Once upon a time spectroscopy was the realm of professionals, with spectroscopes costing several thousand pounds. However its now possible to buy diffraction gratings like the SA100 or SA200 which can be fitted to ordinary astronomical cameras or DSLRs and which are great for starting out in the field.
Why do Spectroscopy of Meteors?
The spectrum of an astronomical object can provide clues as to its composition. If you look closely at the spectrum you will see areas of brightness – spectral lines. The positions of these allow you to identify their wavelengths and thus you can identify the chemicals or elements responsible. The strength of the lines also give an indication as to the relative amounts (or absences) of each.
How do you create a Spectrum?
To obtain a spectrum, you pass the light from the object through a slit, prism or diffraction grating. A Slit is ideal but expensive to set up. A prism is cheaper, but a diffraction grating will produce a more linear dispersion of the spectrum and thus will make it easier to identify the individual spectral lines.
A diffraction grating produces whats called a first order spectrum to each side of the image of the meteor itself (known as the zero order). When imaging meteors – or indeed stars – your aim is to capture the zero and first order spectrum. To make this easier, most diffraction gratings are ‘blazed’ which means they direct most light into the first order spectrum on one side of the image which is consquently brighter.
However capturing meteor spectra always involves a compromise. The more that you disperse the lines, the easier it is to differentiate between lines of different wavelengths but the light is spread out more and fainter. Hence the dispersion from a 600 lines/mm grating will be greater than that from a 300 lines/mm grating meaning that the spectrum will be fainter and longer and part or all of the spectrum may fall outside of the camera’s field of view. As we said earlier its just luck whether the spectrum is all on the image!
Back to gratings: There are several gratings available on the market but its worth mentioning two : the SA100 and SA200, used by many amateurs, are blazed gratings mounted in a standard 1.25″ eyepiece filter which have 100 or 200 lines/mm. With a suitable adapter (like this one, or you can make your own with an old lens cap) they can also be fitted on the front of the lens of DSLRs. My own tests with the SA200 have shown that a spectrum fits nicely across the field of view of a basic DSLR with a 50mm lens.
Capturing Meteor Spectra
For meteor spectra, there is an obvious question. You don’t know where (or when) the meteor is going to appear, so in which direction should you point your camera?
All that you can do is to follow the same guidelines as for imaging of meteors in general – that is to say, point the camera about 40-45 degrees away from the shower radiant and about half way up from the horizon. If no meteor shower is active, then you would still point the camera of around 50 degrees altitude but in the direction of best darkness. Then set the camera to take 20-30s exposures, set it on continuous – and hope!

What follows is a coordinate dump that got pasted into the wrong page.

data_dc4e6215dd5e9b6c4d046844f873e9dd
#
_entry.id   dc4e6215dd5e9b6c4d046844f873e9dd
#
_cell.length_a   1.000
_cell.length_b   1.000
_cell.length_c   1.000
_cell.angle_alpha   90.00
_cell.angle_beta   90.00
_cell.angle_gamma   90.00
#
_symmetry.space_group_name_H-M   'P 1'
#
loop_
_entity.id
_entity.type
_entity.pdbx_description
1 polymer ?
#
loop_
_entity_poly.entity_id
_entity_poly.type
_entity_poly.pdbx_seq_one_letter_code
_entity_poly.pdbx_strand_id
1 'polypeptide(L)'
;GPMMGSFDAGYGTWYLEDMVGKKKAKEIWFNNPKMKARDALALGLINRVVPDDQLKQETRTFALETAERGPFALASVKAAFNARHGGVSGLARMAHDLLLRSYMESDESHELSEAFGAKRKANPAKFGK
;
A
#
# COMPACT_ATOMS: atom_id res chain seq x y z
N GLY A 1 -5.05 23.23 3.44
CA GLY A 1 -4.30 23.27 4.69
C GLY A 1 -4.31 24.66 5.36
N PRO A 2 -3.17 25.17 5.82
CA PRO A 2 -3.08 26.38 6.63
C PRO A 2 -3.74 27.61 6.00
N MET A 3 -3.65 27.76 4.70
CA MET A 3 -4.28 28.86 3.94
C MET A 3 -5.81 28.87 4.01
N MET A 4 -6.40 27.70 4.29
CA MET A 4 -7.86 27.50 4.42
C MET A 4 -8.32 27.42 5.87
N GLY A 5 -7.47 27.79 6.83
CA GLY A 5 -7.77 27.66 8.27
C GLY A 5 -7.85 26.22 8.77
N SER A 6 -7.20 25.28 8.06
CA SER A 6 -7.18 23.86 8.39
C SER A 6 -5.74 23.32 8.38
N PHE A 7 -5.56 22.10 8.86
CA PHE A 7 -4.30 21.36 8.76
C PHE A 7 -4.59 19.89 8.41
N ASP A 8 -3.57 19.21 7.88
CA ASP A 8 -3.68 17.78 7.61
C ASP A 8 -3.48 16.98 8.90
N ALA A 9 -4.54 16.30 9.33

What to Expect
A typical meteor spectrum image is shown here. The meteor itself (ie zero order) is outside of the field of view and was moving roughly horizontally. So the individual spectral lines are aligned parallel to that path, with the spectrum stretching from centre top to bottom left.
Meteor spectra will typically consist of a number of bright emission lines as you can see here. Although spectra sometimes show an indication of a continuous background spectrum, there is debate as to whether this is a genuine feature or merely the combined result of many low intensity unresolved spectral lines.
In the above case, most of the spectrum was captured within the field of view. However as mentioned earlier this is often not the case, as the next image shows. The bright line across the centre of the image is the zero order image of the fireball. You can see one bright flare and one broader flare in brightness in the path of the fireball (ignore the bright diagonal line across the bottom right which is a moonlight artefact).
The first order spectra can be seen to the top right and bottom left – but as can be seen, large parts have fallen outside of the camera’s field of view. This is frustrating !
Processing a Meteor Spectrum
Generally once you capture the spectrum the meteor will be at one angle, the spectrum at another, and possibly incomplete. To process it you must first rotate the image so that the spectrum lies horizontally across the screen with the meteor/zero order towards the left. This is shown in the image below which has been rotated nearly upside down to allow the largest part of the spectrum to be chosen.
Next you should crop the image to remove everything except the zero order and spectrum. This is to make it easier to process in spectral analysis software like RSpec or VSpec. With a meteor spectrum you may want to go further and crop a set of long thin stripes from the spectrum at different points. This will allow a sharper spectrum to be created with less overlap between lines. The images below show the sort of thing you’re aiming for.
Before you can analyse a spectrum you must obtain something to calibrate it with. Calibration means working out what wavelength each point on the spectrum corresponds to. The simplest way to do this is to take the spectrum of a bright star whose spectral class we know (and hence whose spectral lines are at known wavelengths). It is important that the star is imaged using the same camera with the same settings. This is so that the calibration is accurate. To be even more accurate, choose a star in the same part of the sky as you are looking for meteors and image it on the same night. Its therefore best to capture this calibration spectrum before starting the meteor hunt. You can also calibrate using a lamp or other source with known wavelengths such as an HPS street lamp, or even using common features of spectra such as infrared lines from water vapour in the atmosphere.
You can now load the thin strip you created earlier into suitable analysis software such as RSpec or VSpec (see links below), and calibrate it with the calibration data. A full explanation of how to use these packages is beyond the scope of this article, but the authors of both have provided extensive documentation that applies as much to meteors as to stars or even fireworks. There are also active spectroscopy groups on Groups.io which are full of advice.